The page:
Environment|Manufacturing|Mining|SECURITY|System|Manufacturing |Operations
Environment|Manufacturing|Mining|SECURITY|System|Manufacturing |Operations

Remote miners urged to collaborate on cybersecurity

Photo of a hacker

Photo by Bloomberg

3rd October 2023

By: Esmarie Iannucci

Creamer Media Senior Deputy Editor: Australasia


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PERTH ( – Mining companies operating in remote geographic locations have been urged to collaborate on threat intelligence in order to mitigate cyber risk.

Cybersecurity software company ESET chief security evangelist Tony Anscombe told Mining Weekly Online that a lot of global manufacturing companies were shifting to a threat intelligence model, a format that mining companies could copy.

“So not only do you have protections in place from a cybersecurity perspective, but also a threat intelligence structure that would help to identify techniques and tactics used by cybercriminals, as well as other indicators in your environment of things that have happened elsewhere.

“This might include malicious code, or the way an attacker has operated or used a vulnerability within a certain place, and you can start looking in your own system, start threat-hunting,” Anscombe said.

Advisory firm KPMG estimates that there is a cyberattack happening every 44 seconds around the world, with a cybercrime reported every seven minutes. In Australia, cybercrime claimed A$33-billion of lost value in 2020/21.

A survey by advisory firm Ernst & Young (EY) last year found that 71% of mining respondents had seen an increase in the number of disruptive attacks over a 12-month period, and 55% of mining and metals executives were worried about their ability to manage the threat.

Quoting data by Cybersecurity Ventures, EY expected that global cybercrime costs would grow by 15% a year over the next four years, reaching $10.5-trillion annually by 2025, up from $3-trillion in 2015.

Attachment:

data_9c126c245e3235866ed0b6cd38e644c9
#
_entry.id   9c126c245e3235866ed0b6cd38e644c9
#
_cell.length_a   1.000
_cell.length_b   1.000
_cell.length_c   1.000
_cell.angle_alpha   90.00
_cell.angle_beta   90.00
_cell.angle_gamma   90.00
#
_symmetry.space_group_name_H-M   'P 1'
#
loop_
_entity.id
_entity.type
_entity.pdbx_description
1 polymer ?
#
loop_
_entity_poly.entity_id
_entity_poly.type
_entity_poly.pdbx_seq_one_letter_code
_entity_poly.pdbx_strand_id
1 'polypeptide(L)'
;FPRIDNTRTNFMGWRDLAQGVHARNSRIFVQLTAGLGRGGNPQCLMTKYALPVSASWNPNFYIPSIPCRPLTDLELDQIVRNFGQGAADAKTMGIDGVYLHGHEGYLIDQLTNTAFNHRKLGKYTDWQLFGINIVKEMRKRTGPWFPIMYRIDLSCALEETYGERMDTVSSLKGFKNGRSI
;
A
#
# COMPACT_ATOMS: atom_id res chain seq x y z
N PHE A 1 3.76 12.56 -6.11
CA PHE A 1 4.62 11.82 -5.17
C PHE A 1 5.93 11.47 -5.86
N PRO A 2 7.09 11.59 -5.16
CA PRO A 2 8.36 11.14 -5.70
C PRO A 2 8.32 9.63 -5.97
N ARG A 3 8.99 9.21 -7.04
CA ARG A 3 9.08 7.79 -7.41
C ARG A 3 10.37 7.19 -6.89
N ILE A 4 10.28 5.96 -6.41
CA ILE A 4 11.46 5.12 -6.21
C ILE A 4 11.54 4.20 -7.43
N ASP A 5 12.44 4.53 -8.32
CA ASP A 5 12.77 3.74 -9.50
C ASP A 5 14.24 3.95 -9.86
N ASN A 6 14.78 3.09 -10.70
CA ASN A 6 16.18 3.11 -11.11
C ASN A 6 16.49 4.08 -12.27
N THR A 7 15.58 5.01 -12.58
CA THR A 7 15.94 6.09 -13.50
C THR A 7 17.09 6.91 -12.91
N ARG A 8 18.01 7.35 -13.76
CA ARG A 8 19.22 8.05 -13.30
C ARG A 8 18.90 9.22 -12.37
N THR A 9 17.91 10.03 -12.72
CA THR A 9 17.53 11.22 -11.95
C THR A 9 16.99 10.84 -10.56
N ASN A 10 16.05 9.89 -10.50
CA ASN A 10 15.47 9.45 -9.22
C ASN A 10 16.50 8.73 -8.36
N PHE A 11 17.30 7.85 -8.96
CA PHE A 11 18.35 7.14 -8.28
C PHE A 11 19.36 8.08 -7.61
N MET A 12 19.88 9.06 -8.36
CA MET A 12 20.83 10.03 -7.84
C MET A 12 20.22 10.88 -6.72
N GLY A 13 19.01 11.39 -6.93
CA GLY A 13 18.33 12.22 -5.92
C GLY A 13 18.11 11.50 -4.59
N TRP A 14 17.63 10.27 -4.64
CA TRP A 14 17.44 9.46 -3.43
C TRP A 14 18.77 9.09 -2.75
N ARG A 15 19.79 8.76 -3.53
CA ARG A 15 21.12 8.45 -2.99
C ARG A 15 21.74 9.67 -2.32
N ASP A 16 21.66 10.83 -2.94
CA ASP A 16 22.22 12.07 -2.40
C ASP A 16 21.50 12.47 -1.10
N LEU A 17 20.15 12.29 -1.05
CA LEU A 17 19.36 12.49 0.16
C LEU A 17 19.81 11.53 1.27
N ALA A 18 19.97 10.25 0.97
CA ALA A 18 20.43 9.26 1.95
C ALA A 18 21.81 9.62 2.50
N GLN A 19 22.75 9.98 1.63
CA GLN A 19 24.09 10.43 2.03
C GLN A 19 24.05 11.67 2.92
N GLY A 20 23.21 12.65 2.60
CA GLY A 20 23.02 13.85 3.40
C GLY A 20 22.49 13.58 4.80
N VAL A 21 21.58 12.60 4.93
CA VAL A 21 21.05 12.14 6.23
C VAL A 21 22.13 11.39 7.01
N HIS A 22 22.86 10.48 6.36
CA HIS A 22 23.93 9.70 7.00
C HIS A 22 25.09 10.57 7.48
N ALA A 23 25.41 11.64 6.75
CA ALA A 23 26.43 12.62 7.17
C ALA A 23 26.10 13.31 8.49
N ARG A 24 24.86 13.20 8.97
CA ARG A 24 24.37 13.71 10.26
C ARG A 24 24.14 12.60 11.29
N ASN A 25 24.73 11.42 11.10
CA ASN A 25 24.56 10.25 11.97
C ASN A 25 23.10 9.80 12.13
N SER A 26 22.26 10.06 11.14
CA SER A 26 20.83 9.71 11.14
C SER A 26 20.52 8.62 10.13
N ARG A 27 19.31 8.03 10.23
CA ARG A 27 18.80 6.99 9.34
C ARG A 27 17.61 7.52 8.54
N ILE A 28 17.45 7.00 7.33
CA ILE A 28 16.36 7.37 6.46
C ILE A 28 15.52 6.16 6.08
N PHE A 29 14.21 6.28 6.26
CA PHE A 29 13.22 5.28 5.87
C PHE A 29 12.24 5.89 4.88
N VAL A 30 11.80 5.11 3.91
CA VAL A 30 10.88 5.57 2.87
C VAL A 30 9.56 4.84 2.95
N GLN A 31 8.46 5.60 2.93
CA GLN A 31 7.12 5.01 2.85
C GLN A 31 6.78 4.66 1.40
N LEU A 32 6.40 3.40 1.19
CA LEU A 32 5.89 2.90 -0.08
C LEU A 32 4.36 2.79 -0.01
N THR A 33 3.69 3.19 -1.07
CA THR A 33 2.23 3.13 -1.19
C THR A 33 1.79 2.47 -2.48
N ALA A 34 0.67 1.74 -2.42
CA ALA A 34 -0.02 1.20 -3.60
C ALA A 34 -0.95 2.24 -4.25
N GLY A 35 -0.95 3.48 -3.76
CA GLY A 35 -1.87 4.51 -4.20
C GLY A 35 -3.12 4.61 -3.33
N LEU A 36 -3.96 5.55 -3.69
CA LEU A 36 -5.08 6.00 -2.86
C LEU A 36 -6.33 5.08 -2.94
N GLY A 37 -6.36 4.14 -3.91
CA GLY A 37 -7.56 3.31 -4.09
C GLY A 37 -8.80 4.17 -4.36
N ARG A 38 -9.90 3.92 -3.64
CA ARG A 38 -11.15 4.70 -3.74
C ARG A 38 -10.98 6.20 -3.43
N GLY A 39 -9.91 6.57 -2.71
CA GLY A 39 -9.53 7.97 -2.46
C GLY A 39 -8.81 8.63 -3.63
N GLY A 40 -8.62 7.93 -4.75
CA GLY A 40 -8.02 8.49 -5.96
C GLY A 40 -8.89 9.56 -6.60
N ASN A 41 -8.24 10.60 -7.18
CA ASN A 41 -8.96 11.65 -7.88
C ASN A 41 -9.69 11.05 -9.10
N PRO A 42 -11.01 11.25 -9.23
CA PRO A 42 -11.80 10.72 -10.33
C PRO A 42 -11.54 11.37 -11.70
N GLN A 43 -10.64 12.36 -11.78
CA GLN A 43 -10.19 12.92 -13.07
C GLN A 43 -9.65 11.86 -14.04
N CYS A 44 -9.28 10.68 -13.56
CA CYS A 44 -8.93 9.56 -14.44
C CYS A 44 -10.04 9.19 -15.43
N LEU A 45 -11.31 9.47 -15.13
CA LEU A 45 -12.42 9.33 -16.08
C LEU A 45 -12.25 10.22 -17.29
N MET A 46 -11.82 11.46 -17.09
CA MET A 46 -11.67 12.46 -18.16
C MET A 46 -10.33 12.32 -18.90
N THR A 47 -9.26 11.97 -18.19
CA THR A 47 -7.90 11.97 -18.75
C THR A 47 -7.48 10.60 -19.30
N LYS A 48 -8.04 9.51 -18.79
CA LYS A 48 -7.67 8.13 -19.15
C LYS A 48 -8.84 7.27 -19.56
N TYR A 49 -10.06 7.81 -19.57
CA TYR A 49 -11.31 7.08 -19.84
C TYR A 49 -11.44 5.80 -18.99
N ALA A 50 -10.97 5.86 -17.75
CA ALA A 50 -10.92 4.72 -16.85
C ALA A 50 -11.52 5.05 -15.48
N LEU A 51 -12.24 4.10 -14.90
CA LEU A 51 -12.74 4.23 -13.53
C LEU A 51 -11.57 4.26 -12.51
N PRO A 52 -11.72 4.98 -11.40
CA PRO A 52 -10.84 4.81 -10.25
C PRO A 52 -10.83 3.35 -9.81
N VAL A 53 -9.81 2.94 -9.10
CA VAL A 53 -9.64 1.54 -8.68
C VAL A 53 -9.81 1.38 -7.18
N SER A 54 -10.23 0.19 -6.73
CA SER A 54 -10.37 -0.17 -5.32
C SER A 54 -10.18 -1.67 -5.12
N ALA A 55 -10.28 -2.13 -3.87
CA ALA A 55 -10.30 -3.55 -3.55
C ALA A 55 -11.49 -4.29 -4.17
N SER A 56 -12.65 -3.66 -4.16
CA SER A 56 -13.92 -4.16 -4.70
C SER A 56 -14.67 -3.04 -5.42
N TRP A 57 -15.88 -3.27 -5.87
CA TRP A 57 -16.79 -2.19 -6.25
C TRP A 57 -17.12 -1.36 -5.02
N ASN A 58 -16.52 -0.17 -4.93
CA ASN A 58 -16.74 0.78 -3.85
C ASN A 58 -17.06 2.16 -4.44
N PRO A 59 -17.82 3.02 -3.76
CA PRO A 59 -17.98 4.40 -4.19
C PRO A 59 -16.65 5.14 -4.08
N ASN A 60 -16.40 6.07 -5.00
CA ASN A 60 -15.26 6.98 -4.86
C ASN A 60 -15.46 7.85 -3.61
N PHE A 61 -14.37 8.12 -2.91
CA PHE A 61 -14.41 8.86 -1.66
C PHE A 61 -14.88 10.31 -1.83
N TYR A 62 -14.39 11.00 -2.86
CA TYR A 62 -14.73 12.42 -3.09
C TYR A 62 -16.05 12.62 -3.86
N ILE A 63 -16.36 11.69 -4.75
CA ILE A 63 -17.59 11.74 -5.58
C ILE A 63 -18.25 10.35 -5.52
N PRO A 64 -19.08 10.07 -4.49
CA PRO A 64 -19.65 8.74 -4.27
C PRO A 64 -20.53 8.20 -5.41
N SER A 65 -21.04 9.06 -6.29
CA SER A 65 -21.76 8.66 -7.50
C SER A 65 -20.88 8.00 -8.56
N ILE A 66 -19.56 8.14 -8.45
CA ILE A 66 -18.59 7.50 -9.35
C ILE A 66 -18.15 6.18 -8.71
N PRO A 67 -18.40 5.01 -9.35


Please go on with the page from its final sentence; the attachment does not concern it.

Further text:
Anscombe said that miners operating in remote geographic locations could effectively be operating in a standalone environment, and given the often weak connectivity in far-flung areas, it meant that protecting against a cyberattack in real-time, might not be possible.

“That’s certainly an issue from a cybersecurity perspective. Because if you can’t mitigate against an attack as it happens, or implement the right response as an attack unfolds, then it will be difficult to control.”

From a geopolitical point, mining operations could also represent valuable targets to cybercriminals, considering the potentially high impact an operational failure could have, Anscombe said.

“If you think of the disasters you have seen in the mining sector, not from a cyber-instance, but the mining disasters in general. Suddenly you have the entire world’s media watching, so it could easily become a nation State issue.

“Unfortunately, mining could be on the wrong end of that,” Anscombe said.

Edited by Creamer Media Reporter



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